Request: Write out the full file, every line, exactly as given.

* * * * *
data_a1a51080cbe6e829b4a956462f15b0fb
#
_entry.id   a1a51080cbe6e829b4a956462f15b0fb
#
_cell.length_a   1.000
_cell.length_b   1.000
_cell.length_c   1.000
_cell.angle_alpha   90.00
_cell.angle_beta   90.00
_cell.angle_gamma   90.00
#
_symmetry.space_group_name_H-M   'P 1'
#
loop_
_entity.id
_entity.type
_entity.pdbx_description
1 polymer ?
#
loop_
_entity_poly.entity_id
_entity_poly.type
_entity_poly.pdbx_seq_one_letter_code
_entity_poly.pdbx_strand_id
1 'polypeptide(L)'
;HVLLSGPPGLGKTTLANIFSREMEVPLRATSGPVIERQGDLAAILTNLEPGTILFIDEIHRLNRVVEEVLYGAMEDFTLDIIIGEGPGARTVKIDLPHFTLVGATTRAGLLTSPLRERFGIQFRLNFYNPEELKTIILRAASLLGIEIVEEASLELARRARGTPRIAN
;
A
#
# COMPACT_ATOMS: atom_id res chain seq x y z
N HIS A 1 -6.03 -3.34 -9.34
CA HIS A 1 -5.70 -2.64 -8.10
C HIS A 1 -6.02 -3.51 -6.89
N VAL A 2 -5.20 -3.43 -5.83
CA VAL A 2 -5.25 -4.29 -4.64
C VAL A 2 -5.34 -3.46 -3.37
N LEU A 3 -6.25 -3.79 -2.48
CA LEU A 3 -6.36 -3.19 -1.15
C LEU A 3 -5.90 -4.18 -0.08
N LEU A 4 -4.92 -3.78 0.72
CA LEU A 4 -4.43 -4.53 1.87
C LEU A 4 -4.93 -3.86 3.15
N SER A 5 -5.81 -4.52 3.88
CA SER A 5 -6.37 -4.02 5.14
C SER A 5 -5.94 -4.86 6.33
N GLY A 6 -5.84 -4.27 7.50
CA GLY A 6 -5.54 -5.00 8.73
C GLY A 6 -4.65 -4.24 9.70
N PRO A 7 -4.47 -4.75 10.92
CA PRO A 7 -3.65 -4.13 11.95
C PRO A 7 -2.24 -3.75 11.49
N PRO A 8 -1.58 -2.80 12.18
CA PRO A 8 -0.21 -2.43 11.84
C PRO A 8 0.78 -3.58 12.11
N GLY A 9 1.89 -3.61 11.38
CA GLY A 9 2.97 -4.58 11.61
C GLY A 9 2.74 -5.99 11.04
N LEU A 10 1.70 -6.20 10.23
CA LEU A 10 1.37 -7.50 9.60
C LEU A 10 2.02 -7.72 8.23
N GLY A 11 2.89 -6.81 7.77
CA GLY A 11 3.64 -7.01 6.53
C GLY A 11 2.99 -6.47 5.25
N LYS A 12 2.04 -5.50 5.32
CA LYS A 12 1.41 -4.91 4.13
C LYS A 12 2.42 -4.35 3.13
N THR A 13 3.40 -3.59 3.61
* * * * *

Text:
data_a1a51080cbe6e829b4a956462f15b0fb
#
_entry.id   a1a51080cbe6e829b4a956462f15b0fb
#
_cell.length_a   1.000
_cell.length_b   1.000
_cell.length_c   1.000
_cell.angle_alpha   90.00
_cell.angle_beta   90.00
_cell.angle_gamma   90.00
#
_symmetry.space_group_name_H-M   'P 1'
#
loop_
_entity.id
_entity.type
_entity.pdbx_description
1 polymer ?
#
loop_
_entity_poly.entity_id
_entity_poly.type
_entity_poly.pdbx_seq_one_letter_code
_entity_poly.pdbx_strand_id
1 'polypeptide(L)'
;HVLLSGPPGLGKTTLANIFSREMEVPLRATSGPVIERQGDLAAILTNLEPGTILFIDEIHRLNRVVEEVLYGAMEDFTLDIIIGEGPGARTVKIDLPHFTLVGATTRAGLLTSPLRERFGIQFRLNFYNPEELKTIILRAASLLGIEIVEEASLELARRARGTPRIAN
;
A
#
# COMPACT_ATOMS: atom_id res chain seq x y z
N HIS A 1 -6.03 -3.34 -9.34
CA HIS A 1 -5.70 -2.64 -8.10
C HIS A 1 -6.02 -3.51 -6.89
N VAL A 2 -5.20 -3.43 -5.83
CA VAL A 2 -5.25 -4.29 -4.64
C VAL A 2 -5.34 -3.46 -3.37
N LEU A 3 -6.25 -3.79 -2.48
CA LEU A 3 -6.36 -3.19 -1.15
C LEU A 3 -5.90 -4.18 -0.08
N LEU A 4 -4.92 -3.78 0.72
CA LEU A 4 -4.43 -4.53 1.87
C LEU A 4 -4.93 -3.86 3.15
N SER A 5 -5.81 -4.52 3.88
CA SER A 5 -6.37 -4.02 5.14
C SER A 5 -5.94 -4.86 6.33
N GLY A 6 -5.84 -4.27 7.50
CA GLY A 6 -5.54 -5.00 8.73
C GLY A 6 -4.65 -4.24 9.70
N PRO A 7 -4.47 -4.75 10.92
CA PRO A 7 -3.65 -4.13 11.95
C PRO A 7 -2.24 -3.75 11.49
N PRO A 8 -1.58 -2.80 12.18
CA PRO A 8 -0.21 -2.43 11.84
C PRO A 8 0.78 -3.58 12.11
N GLY A 9 1.89 -3.61 11.38
CA GLY A 9 2.97 -4.58 11.61
C GLY A 9 2.74 -5.99 11.04
N LEU A 10 1.70 -6.20 10.23
CA LEU A 10 1.37 -7.50 9.60
C LEU A 10 2.02 -7.72 8.23
N GLY A 11 2.89 -6.81 7.77
CA GLY A 11 3.64 -7.01 6.53
C GLY A 11 2.99 -6.47 5.25
N LYS A 12 2.04 -5.50 5.32
CA LYS A 12 1.41 -4.91 4.13
C LYS A 12 2.42 -4.35 3.13
N THR A 13 3.40 -3.59 3.61